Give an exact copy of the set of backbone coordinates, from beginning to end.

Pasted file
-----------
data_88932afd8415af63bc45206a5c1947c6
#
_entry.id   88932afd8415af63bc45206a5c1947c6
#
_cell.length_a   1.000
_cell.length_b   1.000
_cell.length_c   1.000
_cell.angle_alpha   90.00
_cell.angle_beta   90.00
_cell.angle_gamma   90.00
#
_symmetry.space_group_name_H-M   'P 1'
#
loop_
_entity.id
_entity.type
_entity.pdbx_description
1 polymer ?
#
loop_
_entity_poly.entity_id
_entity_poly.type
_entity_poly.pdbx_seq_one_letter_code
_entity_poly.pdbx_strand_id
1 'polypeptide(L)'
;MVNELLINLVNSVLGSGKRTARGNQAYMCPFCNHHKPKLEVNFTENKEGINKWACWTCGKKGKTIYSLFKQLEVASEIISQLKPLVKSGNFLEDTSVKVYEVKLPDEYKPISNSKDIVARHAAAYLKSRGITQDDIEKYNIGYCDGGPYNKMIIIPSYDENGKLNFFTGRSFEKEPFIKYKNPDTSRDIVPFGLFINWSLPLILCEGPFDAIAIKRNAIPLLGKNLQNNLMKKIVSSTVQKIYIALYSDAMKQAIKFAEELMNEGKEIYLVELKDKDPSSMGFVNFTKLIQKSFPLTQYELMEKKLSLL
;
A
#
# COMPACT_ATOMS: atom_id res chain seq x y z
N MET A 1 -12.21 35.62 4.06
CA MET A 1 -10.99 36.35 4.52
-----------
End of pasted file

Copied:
data_88932afd8415af63bc45206a5c1947c6
#
_entry.id   88932afd8415af63bc45206a5c1947c6
#
_cell.length_a   1.000
_cell.length_b   1.000
_cell.length_c   1.000
_cell.angle_alpha   90.00
_cell.angle_beta   90.00
_cell.angle_gamma   90.00
#
_symmetry.space_group_name_H-M   'P 1'
#
loop_
_entity.id
_entity.type
_entity.pdbx_description
1 polymer ?
#
loop_
_entity_poly.entity_id
_entity_poly.type
_entity_poly.pdbx_seq_one_letter_code
_entity_poly.pdbx_strand_id
1 'polypeptide(L)'
;MVNELLINLVNSVLGSGKRTARGNQAYMCPFCNHHKPKLEVNFTENKEGINKWACWTCGKKGKTIYSLFKQLEVASEIISQLKPLVKSGNFLEDTSVKVYEVKLPDEYKPISNSKDIVARHAAAYLKSRGITQDDIEKYNIGYCDGGPYNKMIIIPSYDENGKLNFFTGRSFEKEPFIKYKNPDTSRDIVPFGLFINWSLPLILCEGPFDAIAIKRNAIPLLGKNLQNNLMKKIVSSTVQKIYIALYSDAMKQAIKFAEELMNEGKEIYLVELKDKDPSSMGFVNFTKLIQKSFPLTQYELMEKKLSLL
;
A
#
# COMPACT_ATOMS: atom_id res chain seq x y z
N MET A 1 -12.21 35.62 4.06
CA MET A 1 -10.99 36.35 4.52